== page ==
Dec 7, 2023 - Politics

Mass. assisted suicide debate picks up speed

Illustration of the Massachusetts State House with lines radiating from it.

Illustration: Brendan Lynch/Axios

A push to legalize medically assisted suicide in Massachusetts is gaining traction 12 years after voters said no to letting terminally ill patients access lethal drugs.

What's happening: A bill before lawmakers would allow patients who are expected to die within six months to be given life-ending drugs.

  • The bill would set up mental health evaluations and safeguards meant to prevent patients from being pressured into ending their lives prematurely.

Flashback: Voters rejected legalizing physician-assisted suicide at the ballot in 2012 by a very thin margin — just 51%.

  • Aid in dying hasn't become a priority for the Democratic leaders of the Legislature over the past 12 years, since it's seen by many lawmakers as a settled issue.

The other side: Opponents say allowing lethal drugs would disproportionately affect the elderly, disabled, mentally ill and those who see themselves as a burden.

  • "Instead of alleviating suffering, physician-assisted suicide eliminates the sufferer," Christian advocacy group Massachusetts Family Institute director of community alliances Michael King told lawmakers at a State House hearing in October.

Between the lines: Much like updating sexual education laws, assisted suicide is considered a "hard vote" on Beacon Hill because the Catholic Church, and many vocal voters, oppose it.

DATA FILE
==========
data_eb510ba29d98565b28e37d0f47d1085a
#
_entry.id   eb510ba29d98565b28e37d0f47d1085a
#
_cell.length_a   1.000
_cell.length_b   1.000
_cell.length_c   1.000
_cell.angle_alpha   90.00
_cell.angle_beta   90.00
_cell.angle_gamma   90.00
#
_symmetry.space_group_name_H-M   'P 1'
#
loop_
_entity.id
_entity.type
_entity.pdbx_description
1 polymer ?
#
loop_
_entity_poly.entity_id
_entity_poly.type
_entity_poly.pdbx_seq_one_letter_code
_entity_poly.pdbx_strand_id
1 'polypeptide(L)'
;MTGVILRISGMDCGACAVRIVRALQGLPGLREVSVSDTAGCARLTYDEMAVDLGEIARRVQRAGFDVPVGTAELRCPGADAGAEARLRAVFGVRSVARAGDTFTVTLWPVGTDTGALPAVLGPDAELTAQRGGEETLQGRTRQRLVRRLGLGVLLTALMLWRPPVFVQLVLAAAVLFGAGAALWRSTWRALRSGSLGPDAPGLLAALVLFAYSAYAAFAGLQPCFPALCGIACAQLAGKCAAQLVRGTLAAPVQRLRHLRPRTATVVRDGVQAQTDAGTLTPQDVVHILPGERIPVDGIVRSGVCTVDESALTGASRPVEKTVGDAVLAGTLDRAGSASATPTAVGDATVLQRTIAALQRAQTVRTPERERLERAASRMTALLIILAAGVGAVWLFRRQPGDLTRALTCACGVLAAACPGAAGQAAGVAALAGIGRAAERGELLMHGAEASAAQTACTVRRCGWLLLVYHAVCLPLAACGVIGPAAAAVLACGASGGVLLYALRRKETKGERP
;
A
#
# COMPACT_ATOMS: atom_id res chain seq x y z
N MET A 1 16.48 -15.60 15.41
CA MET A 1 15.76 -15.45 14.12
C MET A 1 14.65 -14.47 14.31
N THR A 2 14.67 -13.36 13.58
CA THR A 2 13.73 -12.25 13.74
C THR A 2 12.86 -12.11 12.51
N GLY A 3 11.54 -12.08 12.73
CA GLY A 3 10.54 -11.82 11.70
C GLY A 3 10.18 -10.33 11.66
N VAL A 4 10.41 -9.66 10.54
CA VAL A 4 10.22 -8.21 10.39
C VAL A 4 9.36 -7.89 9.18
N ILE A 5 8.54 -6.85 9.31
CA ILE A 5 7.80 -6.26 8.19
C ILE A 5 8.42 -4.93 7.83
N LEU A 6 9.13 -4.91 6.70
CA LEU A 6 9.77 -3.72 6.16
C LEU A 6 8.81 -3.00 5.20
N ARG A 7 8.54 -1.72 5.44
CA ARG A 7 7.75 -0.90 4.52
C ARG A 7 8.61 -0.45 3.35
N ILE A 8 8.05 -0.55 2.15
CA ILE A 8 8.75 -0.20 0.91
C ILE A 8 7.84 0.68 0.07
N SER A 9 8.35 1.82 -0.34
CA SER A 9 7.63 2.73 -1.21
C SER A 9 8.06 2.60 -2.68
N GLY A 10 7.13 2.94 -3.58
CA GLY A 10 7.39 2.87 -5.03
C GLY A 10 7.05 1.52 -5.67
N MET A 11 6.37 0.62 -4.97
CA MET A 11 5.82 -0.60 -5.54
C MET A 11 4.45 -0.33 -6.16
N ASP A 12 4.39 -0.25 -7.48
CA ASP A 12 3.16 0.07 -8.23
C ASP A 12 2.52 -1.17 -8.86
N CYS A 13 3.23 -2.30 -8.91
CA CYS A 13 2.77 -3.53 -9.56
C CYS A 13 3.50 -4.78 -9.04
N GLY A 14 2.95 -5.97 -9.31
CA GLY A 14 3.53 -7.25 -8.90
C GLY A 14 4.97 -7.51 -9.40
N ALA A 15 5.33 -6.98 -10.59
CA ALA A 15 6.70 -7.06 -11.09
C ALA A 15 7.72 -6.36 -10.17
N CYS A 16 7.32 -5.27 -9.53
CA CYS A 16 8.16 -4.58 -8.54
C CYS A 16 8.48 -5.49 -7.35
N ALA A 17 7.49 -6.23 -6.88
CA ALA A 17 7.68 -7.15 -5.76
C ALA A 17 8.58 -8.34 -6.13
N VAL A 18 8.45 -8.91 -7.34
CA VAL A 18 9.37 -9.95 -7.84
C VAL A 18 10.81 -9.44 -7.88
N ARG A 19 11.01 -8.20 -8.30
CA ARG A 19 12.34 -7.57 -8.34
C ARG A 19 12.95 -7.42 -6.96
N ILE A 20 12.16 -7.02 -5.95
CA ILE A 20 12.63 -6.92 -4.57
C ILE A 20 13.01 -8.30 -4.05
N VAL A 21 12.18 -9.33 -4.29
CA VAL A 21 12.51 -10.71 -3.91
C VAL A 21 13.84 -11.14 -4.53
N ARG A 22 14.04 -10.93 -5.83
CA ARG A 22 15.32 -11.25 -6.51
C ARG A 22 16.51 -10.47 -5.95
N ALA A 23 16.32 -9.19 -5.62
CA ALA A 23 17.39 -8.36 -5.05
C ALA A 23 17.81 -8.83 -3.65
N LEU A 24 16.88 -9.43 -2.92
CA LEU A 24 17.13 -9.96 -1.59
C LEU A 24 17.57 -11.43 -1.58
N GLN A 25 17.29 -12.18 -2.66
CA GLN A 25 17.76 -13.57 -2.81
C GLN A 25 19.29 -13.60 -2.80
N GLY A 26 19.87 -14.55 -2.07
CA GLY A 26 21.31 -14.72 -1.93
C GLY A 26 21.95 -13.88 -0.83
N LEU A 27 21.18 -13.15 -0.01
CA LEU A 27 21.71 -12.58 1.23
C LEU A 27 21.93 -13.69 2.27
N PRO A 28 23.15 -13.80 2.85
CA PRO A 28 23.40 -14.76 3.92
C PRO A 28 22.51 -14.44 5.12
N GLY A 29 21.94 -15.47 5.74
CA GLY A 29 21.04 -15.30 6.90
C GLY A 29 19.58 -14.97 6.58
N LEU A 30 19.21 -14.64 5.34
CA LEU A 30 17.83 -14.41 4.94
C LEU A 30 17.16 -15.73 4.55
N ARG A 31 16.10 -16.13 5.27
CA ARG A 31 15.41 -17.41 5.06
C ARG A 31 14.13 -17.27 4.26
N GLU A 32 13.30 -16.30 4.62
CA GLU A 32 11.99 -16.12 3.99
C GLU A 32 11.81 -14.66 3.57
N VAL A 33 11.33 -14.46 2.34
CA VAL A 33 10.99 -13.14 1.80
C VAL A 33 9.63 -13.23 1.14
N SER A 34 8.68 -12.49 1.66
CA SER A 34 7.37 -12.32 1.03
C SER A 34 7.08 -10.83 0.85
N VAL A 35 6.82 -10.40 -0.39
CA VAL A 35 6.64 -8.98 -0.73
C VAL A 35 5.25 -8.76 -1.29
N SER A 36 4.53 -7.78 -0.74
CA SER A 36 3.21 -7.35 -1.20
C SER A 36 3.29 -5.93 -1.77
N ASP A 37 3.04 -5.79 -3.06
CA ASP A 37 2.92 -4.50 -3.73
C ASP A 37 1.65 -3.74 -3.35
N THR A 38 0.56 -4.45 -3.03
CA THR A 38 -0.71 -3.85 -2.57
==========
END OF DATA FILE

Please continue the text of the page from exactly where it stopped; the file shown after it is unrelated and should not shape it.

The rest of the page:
Yes, but: The public could be ready to embrace the practice, with a recent poll finding that nearly 80% of Mass. voters say they support aid in dying with safeguards.

  • National organizers see Massachusetts as a priority since 12 years have passed since the near-loss last decade.
  • Over 41% of House members and 45% of senators are already signed on to versions of the legislation.

The big picture: Medically assisted suicide is legal in 10 states and Washington, D.C.

Meanwhile, the state's highest court ruled against physician-assisted suicide last year, saying there is no right to it found in the state constitution's Declaration of Rights.

  • The court did not rule out legislative action legalizing physician-assisted suicide.
  • The Supreme Judicial Court suggested that voters encourage lawmakers to "enact laws, and to craft appropriate procedural safeguards, with respect to one of the only human experiences that will affect us all."

What's next: Even though only a dozen or so lawmakers need to sign on for the bill to have majority support in the Legislature, Democratic leaders would need to schedule a vote before the summer to change the law.

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